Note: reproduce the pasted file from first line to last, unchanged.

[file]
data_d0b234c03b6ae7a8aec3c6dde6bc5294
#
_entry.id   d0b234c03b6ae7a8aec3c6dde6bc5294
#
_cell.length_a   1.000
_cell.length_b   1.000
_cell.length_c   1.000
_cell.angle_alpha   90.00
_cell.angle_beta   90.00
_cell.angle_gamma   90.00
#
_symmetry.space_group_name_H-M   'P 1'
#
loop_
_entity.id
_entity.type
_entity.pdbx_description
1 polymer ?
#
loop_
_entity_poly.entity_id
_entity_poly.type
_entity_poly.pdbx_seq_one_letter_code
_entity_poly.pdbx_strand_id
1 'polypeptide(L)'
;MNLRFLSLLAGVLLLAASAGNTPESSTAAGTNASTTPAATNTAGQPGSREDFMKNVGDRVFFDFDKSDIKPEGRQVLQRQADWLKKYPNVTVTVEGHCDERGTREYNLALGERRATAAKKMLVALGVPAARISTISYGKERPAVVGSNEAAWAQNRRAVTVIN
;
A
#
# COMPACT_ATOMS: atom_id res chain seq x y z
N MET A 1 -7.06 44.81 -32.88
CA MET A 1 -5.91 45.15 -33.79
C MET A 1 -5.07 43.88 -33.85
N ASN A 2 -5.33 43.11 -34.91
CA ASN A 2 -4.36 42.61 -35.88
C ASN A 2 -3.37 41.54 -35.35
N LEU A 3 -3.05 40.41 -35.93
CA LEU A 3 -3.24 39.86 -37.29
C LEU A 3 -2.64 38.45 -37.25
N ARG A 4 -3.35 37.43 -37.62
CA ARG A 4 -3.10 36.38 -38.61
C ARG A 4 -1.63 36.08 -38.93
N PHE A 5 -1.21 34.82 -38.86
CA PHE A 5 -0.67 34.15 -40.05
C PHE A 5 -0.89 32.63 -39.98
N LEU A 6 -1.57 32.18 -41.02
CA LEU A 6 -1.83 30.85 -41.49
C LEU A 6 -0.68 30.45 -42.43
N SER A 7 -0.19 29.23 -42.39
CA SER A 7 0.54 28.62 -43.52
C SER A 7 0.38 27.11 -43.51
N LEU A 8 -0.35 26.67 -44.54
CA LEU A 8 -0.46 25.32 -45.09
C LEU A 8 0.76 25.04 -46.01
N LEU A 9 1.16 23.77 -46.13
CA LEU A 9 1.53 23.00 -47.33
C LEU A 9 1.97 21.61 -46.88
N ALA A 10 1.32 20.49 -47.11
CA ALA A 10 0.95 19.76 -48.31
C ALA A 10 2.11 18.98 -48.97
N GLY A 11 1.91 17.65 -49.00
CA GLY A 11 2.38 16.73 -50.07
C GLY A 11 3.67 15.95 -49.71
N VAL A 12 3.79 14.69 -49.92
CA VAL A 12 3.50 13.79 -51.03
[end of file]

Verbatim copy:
data_d0b234c03b6ae7a8aec3c6dde6bc5294
#
_entry.id   d0b234c03b6ae7a8aec3c6dde6bc5294
#
_cell.length_a   1.000
_cell.length_b   1.000
_cell.length_c   1.000
_cell.angle_alpha   90.00
_cell.angle_beta   90.00
_cell.angle_gamma   90.00
#
_symmetry.space_group_name_H-M   'P 1'
#
loop_
_entity.id
_entity.type
_entity.pdbx_description
1 polymer ?
#
loop_
_entity_poly.entity_id
_entity_poly.type
_entity_poly.pdbx_seq_one_letter_code
_entity_poly.pdbx_strand_id
1 'polypeptide(L)'
;MNLRFLSLLAGVLLLAASAGNTPESSTAAGTNASTTPAATNTAGQPGSREDFMKNVGDRVFFDFDKSDIKPEGRQVLQRQADWLKKYPNVTVTVEGHCDERGTREYNLALGERRATAAKKMLVALGVPAARISTISYGKERPAVVGSNEAAWAQNRRAVTVIN
;
A
#
# COMPACT_ATOMS: atom_id res chain seq x y z
N MET A 1 -7.06 44.81 -32.88
CA MET A 1 -5.91 45.15 -33.79
C MET A 1 -5.07 43.88 -33.85
N ASN A 2 -5.33 43.11 -34.91
CA ASN A 2 -4.36 42.61 -35.88
C ASN A 2 -3.37 41.54 -35.35
N LEU A 3 -3.05 40.41 -35.93
CA LEU A 3 -3.24 39.86 -37.29
C LEU A 3 -2.64 38.45 -37.25
N ARG A 4 -3.35 37.43 -37.62
CA ARG A 4 -3.10 36.38 -38.61
C ARG A 4 -1.63 36.08 -38.93
N PHE A 5 -1.21 34.82 -38.86
CA PHE A 5 -0.67 34.15 -40.05
C PHE A 5 -0.89 32.63 -39.98
N LEU A 6 -1.57 32.18 -41.02
CA LEU A 6 -1.83 30.85 -41.49
C LEU A 6 -0.68 30.45 -42.43
N SER A 7 -0.19 29.23 -42.39
CA SER A 7 0.54 28.62 -43.52
C SER A 7 0.38 27.11 -43.51
N LEU A 8 -0.35 26.67 -44.54
CA LEU A 8 -0.46 25.32 -45.09
C LEU A 8 0.76 25.04 -46.01
N LEU A 9 1.16 23.77 -46.13
CA LEU A 9 1.53 23.00 -47.33
C LEU A 9 1.97 21.61 -46.88
N ALA A 10 1.32 20.49 -47.11
CA ALA A 10 0.95 19.76 -48.31
C ALA A 10 2.11 18.98 -48.97
N GLY A 11 1.91 17.65 -49.00
CA GLY A 11 2.38 16.73 -50.07
C GLY A 11 3.67 15.95 -49.71
N VAL A 12 3.79 14.69 -49.92
CA VAL A 12 3.50 13.79 -51.03